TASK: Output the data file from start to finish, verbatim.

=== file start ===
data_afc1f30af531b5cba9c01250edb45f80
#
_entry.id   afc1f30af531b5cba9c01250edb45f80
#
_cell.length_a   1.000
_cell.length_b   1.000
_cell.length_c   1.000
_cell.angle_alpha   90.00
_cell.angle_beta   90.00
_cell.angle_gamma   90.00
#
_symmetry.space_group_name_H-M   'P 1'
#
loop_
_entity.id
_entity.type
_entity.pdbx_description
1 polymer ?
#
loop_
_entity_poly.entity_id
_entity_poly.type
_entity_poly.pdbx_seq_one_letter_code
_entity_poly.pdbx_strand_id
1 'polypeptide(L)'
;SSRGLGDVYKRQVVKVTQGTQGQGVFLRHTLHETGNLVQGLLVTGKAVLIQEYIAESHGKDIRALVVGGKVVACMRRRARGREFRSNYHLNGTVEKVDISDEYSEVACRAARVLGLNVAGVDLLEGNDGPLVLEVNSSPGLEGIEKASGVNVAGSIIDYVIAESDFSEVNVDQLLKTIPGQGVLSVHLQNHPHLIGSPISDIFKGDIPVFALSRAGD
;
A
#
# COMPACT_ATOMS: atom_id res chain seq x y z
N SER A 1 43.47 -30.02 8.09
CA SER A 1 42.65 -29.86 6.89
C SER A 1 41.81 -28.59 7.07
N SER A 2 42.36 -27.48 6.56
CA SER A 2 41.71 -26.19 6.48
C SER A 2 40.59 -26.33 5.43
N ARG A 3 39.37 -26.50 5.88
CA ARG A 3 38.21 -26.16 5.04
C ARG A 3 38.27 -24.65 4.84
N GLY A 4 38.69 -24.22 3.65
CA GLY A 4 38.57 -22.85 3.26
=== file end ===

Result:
data_afc1f30af531b5cba9c01250edb45f80
#
_entry.id   afc1f30af531b5cba9c01250edb45f80
#
_cell.length_a   1.000
_cell.length_b   1.000
_cell.length_c   1.000
_cell.angle_alpha   90.00
_cell.angle_beta   90.00
_cell.angle_gamma   90.00
#
_symmetry.space_group_name_H-M   'P 1'
#
loop_
_entity.id
_entity.type
_entity.pdbx_description
1 polymer ?
#
loop_
_entity_poly.entity_id
_entity_poly.type
_entity_poly.pdbx_seq_one_letter_code
_entity_poly.pdbx_strand_id
1 'polypeptide(L)'
;SSRGLGDVYKRQVVKVTQGTQGQGVFLRHTLHETGNLVQGLLVTGKAVLIQEYIAESHGKDIRALVVGGKVVACMRRRARGREFRSNYHLNGTVEKVDISDEYSEVACRAARVLGLNVAGVDLLEGNDGPLVLEVNSSPGLEGIEKASGVNVAGSIIDYVIAESDFSEVNVDQLLKTIPGQGVLSVHLQNHPHLIGSPISDIFKGDIPVFALSRAGD
;
A
#
# COMPACT_ATOMS: atom_id res chain seq x y z
N SER A 1 43.47 -30.02 8.09
CA SER A 1 42.65 -29.86 6.89
C SER A 1 41.81 -28.59 7.07
N SER A 2 42.36 -27.48 6.56
CA SER A 2 41.71 -26.19 6.48
C SER A 2 40.59 -26.33 5.43
N ARG A 3 39.37 -26.50 5.88
CA ARG A 3 38.21 -26.16 5.04
C ARG A 3 38.27 -24.65 4.84
N GLY A 4 38.69 -24.22 3.65
CA GLY A 4 38.57 -22.85 3.26